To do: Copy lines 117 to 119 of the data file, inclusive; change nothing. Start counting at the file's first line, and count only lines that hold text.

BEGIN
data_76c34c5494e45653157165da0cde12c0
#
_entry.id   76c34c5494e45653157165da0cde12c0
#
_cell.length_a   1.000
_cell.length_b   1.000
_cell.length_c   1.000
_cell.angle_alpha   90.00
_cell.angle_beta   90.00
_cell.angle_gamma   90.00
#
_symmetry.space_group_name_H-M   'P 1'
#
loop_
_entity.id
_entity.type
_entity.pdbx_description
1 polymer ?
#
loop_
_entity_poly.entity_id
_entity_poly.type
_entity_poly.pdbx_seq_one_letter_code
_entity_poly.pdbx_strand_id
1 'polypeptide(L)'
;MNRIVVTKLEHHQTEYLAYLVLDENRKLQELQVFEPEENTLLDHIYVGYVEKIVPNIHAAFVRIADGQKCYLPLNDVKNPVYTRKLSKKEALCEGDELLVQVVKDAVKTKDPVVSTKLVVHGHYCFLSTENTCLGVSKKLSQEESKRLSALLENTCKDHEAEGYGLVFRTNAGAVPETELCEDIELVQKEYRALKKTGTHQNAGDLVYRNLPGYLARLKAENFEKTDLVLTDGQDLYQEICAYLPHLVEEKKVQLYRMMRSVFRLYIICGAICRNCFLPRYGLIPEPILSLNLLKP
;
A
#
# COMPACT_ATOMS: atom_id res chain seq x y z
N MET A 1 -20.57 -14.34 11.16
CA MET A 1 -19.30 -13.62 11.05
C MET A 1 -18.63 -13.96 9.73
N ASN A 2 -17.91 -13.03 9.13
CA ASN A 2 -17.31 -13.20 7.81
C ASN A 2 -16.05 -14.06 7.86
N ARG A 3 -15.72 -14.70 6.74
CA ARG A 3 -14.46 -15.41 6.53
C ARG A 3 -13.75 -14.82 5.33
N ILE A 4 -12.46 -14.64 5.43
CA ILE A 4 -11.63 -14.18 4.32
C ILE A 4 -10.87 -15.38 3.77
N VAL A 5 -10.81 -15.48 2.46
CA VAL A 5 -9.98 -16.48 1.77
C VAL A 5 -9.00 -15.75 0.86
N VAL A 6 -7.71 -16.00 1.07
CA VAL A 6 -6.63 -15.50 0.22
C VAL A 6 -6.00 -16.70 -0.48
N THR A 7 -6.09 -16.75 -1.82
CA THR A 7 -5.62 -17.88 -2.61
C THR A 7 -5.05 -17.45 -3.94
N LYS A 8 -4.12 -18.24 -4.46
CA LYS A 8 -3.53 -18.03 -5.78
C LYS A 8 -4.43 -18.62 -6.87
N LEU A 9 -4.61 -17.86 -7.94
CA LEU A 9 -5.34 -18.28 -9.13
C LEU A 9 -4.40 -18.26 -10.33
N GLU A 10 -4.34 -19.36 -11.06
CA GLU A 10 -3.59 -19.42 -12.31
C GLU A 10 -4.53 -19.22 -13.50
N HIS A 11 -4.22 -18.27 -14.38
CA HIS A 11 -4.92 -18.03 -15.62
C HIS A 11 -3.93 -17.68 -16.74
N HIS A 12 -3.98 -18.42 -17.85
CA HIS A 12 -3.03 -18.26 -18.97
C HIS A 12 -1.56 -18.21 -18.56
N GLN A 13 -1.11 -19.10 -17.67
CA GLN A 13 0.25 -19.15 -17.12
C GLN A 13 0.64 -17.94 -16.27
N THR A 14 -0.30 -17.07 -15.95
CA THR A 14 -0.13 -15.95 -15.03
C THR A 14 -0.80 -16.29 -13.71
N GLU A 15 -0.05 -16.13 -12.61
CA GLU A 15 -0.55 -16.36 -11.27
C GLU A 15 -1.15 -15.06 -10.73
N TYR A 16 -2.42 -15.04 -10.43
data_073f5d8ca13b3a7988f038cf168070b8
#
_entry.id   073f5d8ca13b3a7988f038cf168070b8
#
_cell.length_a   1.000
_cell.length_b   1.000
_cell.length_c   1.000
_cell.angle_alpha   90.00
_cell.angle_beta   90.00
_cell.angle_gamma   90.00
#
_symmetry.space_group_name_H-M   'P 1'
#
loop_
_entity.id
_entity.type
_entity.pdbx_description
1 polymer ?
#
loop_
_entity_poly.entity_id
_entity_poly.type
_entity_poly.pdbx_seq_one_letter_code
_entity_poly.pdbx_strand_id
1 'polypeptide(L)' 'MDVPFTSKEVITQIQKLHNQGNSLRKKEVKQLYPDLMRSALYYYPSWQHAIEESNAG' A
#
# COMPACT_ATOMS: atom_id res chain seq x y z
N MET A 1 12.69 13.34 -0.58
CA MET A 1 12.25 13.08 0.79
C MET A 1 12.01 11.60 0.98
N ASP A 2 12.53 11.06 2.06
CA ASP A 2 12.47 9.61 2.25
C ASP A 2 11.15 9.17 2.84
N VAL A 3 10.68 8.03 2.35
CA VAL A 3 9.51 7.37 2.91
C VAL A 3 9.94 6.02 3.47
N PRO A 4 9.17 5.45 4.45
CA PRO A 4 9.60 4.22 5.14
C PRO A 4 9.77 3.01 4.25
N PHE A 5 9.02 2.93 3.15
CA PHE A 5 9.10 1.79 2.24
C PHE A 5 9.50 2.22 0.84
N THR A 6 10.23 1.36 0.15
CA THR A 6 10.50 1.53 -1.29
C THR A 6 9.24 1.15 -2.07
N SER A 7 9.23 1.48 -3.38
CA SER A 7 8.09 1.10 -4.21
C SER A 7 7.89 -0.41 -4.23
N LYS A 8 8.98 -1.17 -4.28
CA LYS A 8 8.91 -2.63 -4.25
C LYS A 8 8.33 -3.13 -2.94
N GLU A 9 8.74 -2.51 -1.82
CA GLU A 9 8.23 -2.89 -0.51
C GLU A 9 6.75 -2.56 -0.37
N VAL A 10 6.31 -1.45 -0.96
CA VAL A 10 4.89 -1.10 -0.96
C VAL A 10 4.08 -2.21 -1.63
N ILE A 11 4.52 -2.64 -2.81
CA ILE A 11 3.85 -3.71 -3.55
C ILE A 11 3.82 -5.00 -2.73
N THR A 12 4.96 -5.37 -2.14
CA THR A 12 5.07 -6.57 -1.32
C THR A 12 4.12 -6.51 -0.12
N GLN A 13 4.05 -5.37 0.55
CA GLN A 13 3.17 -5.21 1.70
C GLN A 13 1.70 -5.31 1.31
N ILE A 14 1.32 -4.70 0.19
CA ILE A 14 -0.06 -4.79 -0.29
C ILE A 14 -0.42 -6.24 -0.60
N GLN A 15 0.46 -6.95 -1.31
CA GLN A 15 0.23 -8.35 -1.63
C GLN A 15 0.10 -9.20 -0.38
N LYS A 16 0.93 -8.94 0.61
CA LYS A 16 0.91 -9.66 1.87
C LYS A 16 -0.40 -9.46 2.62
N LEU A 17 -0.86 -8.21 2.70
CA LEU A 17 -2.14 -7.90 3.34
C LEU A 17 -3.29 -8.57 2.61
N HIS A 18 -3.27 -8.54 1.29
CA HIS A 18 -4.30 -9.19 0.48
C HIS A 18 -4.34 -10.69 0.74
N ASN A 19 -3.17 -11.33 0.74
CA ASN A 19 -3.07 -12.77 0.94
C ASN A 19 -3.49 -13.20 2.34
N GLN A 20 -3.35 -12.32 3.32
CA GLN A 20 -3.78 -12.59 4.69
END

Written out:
CA PHE A 5 9.10 1.79 2.24
C PHE A 5 9.50 2.22 0.84
N THR A 6 10.23 1.36 0.15